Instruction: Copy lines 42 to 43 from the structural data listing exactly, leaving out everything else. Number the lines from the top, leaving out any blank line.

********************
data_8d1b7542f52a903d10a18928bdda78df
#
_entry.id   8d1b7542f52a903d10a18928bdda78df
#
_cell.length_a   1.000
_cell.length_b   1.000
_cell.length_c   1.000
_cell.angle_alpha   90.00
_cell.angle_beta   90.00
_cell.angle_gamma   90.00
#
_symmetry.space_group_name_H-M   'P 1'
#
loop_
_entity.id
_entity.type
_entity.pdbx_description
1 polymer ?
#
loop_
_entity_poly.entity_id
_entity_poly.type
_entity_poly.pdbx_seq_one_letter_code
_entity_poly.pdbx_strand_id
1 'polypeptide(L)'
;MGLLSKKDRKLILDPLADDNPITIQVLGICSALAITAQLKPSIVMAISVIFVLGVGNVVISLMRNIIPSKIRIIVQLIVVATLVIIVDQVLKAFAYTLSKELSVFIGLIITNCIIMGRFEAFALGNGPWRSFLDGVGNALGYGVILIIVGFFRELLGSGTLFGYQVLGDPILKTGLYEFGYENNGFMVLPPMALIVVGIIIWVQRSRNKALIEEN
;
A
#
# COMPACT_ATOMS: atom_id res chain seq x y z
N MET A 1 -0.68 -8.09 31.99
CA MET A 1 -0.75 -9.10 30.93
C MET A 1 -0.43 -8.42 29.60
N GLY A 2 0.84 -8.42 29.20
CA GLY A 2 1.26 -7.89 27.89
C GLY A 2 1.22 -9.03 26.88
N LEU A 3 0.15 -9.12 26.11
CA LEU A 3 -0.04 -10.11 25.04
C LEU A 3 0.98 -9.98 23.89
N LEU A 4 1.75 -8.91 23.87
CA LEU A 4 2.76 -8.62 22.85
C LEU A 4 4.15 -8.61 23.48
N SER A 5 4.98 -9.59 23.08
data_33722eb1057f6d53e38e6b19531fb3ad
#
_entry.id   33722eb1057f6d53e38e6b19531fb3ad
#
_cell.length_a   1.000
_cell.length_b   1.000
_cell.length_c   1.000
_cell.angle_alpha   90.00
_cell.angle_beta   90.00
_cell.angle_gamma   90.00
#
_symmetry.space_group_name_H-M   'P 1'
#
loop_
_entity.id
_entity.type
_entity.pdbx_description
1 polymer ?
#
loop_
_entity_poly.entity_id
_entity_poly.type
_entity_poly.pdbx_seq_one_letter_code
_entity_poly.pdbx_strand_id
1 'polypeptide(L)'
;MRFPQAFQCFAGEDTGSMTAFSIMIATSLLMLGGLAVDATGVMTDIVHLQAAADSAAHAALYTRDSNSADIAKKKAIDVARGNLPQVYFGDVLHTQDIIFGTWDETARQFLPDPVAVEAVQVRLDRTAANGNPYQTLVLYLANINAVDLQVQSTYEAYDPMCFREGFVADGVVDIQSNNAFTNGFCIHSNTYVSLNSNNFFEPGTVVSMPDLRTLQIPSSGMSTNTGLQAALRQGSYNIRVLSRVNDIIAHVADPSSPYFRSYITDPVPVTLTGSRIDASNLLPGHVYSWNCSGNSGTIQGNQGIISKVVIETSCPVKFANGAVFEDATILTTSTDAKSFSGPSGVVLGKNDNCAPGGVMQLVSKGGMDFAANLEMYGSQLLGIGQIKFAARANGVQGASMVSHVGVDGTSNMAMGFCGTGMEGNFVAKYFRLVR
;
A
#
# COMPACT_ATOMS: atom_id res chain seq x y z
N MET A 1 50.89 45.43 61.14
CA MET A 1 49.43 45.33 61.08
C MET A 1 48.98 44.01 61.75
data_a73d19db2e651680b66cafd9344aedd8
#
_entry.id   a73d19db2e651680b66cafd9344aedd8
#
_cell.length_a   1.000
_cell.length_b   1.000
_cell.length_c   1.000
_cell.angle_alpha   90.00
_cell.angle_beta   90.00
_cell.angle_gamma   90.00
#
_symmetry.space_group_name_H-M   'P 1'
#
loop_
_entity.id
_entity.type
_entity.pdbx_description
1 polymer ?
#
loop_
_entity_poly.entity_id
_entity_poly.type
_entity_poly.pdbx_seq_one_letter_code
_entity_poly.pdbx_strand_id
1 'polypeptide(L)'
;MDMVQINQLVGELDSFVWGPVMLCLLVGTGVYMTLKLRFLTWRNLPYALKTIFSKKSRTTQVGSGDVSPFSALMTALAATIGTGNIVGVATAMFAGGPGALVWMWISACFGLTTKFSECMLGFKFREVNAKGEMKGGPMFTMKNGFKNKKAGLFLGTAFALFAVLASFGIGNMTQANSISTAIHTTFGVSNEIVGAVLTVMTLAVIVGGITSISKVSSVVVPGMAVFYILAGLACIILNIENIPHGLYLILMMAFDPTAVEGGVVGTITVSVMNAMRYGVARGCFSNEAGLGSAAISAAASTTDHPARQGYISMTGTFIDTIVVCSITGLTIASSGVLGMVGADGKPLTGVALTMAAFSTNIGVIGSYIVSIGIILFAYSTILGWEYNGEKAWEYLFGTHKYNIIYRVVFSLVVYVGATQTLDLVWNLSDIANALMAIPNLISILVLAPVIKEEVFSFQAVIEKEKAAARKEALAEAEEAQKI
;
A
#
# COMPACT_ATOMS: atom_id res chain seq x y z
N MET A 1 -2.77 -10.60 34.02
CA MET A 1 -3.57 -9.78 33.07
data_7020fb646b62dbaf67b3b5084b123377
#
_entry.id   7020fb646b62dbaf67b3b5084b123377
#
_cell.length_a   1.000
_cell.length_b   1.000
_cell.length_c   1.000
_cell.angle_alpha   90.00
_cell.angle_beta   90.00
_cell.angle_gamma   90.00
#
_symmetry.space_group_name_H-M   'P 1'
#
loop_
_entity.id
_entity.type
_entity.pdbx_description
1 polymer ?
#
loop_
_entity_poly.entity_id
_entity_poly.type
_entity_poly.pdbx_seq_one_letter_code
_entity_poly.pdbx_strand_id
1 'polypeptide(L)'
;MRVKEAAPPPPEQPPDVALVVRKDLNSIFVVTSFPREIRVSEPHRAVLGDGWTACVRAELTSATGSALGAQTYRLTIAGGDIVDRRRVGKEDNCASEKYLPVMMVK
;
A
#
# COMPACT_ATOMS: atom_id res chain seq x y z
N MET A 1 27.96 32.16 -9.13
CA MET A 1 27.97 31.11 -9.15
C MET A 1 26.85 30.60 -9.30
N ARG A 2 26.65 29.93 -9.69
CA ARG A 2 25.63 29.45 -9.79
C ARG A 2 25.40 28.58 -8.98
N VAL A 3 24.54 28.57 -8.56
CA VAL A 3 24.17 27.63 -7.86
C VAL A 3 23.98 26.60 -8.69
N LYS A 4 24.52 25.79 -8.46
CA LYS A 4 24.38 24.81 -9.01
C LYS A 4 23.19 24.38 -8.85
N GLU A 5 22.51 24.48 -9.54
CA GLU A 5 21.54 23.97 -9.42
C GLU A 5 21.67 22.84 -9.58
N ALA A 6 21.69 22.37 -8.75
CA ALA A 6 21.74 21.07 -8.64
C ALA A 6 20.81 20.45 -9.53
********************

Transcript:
C LEU A 4 4.15 -8.61 23.48
N SER A 5 4.98 -9.59 23.08